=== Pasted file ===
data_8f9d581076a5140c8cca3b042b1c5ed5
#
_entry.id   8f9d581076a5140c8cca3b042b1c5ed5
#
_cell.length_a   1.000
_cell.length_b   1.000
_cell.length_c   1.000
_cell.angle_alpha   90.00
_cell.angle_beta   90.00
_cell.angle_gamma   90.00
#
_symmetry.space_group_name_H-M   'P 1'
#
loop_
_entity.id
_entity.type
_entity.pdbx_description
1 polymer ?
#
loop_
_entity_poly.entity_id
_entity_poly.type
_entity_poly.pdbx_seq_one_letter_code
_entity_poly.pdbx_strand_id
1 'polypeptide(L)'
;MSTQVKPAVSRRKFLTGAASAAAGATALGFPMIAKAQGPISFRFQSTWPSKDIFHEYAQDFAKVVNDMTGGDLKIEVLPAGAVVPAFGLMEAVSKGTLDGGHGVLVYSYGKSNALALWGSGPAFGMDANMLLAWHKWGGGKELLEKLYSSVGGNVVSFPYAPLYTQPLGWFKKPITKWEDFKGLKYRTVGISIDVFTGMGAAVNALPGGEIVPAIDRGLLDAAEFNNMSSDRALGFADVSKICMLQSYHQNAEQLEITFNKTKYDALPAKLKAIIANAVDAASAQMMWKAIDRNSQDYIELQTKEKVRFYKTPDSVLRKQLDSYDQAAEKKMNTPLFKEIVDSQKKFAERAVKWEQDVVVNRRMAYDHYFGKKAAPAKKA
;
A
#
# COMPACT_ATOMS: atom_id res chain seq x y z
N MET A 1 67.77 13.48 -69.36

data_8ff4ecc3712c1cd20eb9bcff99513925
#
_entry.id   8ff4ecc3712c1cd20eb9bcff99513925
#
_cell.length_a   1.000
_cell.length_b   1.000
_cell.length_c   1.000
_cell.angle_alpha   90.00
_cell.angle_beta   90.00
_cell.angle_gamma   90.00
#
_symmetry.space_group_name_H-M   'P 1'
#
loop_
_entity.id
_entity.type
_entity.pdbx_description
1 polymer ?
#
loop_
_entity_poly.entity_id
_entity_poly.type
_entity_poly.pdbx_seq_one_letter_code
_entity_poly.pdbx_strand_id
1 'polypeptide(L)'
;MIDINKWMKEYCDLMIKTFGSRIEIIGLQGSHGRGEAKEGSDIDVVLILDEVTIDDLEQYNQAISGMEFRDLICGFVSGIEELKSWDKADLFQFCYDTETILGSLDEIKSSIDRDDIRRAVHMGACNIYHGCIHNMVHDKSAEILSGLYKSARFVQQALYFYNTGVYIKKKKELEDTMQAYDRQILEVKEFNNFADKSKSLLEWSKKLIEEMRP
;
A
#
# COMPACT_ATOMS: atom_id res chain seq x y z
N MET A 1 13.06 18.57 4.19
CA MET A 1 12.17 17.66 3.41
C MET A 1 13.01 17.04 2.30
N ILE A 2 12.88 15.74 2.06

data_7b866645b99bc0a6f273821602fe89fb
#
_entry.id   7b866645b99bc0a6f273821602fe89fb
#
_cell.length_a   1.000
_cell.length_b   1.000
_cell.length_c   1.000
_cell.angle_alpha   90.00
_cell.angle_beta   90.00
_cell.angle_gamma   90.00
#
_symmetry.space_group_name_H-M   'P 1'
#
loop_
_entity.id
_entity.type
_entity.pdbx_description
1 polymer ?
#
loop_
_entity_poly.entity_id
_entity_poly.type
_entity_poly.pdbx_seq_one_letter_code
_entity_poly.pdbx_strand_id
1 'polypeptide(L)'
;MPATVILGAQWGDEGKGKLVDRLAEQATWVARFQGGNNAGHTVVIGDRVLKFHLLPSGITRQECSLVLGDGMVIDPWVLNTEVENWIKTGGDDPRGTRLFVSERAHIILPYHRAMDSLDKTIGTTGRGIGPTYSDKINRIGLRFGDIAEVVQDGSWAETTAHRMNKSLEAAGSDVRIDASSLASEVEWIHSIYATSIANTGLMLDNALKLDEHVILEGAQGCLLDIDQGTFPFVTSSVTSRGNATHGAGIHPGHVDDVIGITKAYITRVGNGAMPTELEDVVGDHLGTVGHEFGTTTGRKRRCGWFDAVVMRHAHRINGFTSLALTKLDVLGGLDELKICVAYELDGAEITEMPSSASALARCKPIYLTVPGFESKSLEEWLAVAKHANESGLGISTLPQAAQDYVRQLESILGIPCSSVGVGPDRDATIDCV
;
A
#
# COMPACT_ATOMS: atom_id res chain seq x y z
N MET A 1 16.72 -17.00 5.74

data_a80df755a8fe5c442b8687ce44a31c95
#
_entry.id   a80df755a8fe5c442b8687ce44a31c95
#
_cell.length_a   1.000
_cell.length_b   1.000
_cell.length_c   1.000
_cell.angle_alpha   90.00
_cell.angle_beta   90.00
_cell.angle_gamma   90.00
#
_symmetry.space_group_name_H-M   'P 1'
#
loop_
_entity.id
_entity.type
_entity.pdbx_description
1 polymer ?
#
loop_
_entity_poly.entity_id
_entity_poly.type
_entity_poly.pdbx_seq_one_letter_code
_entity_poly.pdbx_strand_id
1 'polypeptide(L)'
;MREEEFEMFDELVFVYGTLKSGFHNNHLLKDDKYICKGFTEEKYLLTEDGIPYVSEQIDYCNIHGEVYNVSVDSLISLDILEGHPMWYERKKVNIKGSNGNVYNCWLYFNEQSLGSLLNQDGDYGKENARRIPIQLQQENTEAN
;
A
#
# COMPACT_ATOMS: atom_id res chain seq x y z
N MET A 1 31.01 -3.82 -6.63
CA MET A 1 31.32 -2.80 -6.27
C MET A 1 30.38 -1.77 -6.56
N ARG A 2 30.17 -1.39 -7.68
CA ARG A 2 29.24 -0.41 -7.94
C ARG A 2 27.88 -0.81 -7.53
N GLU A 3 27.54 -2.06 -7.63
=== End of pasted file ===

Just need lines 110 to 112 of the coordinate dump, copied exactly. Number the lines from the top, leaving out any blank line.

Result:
loop_
_entity.id
_entity.type